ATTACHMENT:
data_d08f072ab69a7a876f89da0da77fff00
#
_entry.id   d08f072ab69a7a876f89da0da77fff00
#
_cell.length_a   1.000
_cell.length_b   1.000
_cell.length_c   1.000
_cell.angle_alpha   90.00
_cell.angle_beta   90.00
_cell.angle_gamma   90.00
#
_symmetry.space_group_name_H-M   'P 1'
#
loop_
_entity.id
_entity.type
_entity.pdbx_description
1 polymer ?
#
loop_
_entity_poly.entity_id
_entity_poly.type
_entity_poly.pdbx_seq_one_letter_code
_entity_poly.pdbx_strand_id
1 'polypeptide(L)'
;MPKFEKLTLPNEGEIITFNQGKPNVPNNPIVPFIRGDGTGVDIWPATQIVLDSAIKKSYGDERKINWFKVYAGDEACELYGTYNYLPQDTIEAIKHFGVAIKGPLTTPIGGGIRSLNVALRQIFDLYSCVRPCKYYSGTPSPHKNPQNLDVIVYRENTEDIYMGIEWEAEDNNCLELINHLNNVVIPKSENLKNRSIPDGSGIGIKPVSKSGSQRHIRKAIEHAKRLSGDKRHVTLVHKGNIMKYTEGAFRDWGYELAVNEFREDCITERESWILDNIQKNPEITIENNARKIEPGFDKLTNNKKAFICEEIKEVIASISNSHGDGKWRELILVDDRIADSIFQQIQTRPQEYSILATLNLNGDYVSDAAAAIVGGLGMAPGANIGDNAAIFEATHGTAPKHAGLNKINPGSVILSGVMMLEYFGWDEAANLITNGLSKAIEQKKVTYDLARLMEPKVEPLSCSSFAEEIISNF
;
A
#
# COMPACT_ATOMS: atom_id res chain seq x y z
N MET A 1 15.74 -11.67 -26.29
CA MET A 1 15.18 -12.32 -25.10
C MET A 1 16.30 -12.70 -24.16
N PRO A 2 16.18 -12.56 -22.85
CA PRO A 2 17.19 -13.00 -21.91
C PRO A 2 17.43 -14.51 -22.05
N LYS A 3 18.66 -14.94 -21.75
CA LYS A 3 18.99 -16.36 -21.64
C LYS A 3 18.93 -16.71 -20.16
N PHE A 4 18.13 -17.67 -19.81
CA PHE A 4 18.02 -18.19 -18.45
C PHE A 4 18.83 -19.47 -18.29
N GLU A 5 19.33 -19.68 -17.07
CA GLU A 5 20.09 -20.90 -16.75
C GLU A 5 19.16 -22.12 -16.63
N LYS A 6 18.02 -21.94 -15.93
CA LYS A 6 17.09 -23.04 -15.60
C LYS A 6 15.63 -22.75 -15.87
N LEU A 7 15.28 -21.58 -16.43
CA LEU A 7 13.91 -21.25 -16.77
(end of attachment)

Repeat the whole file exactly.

data_d08f072ab69a7a876f89da0da77fff00
#
_entry.id   d08f072ab69a7a876f89da0da77fff00
#
_cell.length_a   1.000
_cell.length_b   1.000
_cell.length_c   1.000
_cell.angle_alpha   90.00
_cell.angle_beta   90.00
_cell.angle_gamma   90.00
#
_symmetry.space_group_name_H-M   'P 1'
#
loop_
_entity.id
_entity.type
_entity.pdbx_description
1 polymer ?
#
loop_
_entity_poly.entity_id
_entity_poly.type
_entity_poly.pdbx_seq_one_letter_code
_entity_poly.pdbx_strand_id
1 'polypeptide(L)'
;MPKFEKLTLPNEGEIITFNQGKPNVPNNPIVPFIRGDGTGVDIWPATQIVLDSAIKKSYGDERKINWFKVYAGDEACELYGTYNYLPQDTIEAIKHFGVAIKGPLTTPIGGGIRSLNVALRQIFDLYSCVRPCKYYSGTPSPHKNPQNLDVIVYRENTEDIYMGIEWEAEDNNCLELINHLNNVVIPKSENLKNRSIPDGSGIGIKPVSKSGSQRHIRKAIEHAKRLSGDKRHVTLVHKGNIMKYTEGAFRDWGYELAVNEFREDCITERESWILDNIQKNPEITIENNARKIEPGFDKLTNNKKAFICEEIKEVIASISNSHGDGKWRELILVDDRIADSIFQQIQTRPQEYSILATLNLNGDYVSDAAAAIVGGLGMAPGANIGDNAAIFEATHGTAPKHAGLNKINPGSVILSGVMMLEYFGWDEAANLITNGLSKAIEQKKVTYDLARLMEPKVEPLSCSSFAEEIISNF
;
A
#
# COMPACT_ATOMS: atom_id res chain seq x y z
N MET A 1 15.74 -11.67 -26.29
CA MET A 1 15.18 -12.32 -25.10
C MET A 1 16.30 -12.70 -24.16
N PRO A 2 16.18 -12.56 -22.85
CA PRO A 2 17.19 -13.00 -21.91
C PRO A 2 17.43 -14.51 -22.05
N LYS A 3 18.66 -14.94 -21.75
CA LYS A 3 18.99 -16.36 -21.64
C LYS A 3 18.93 -16.71 -20.16
N PHE A 4 18.13 -17.67 -19.81
CA PHE A 4 18.02 -18.19 -18.45
C PHE A 4 18.83 -19.47 -18.29
N GLU A 5 19.33 -19.68 -17.07
CA GLU A 5 20.09 -20.90 -16.75
C GLU A 5 19.16 -22.12 -16.63
N LYS A 6 18.02 -21.94 -15.93
CA LYS A 6 17.09 -23.04 -15.60
C LYS A 6 15.63 -22.75 -15.87
N LEU A 7 15.28 -21.58 -16.43
CA LEU A 7 13.91 -21.25 -16.77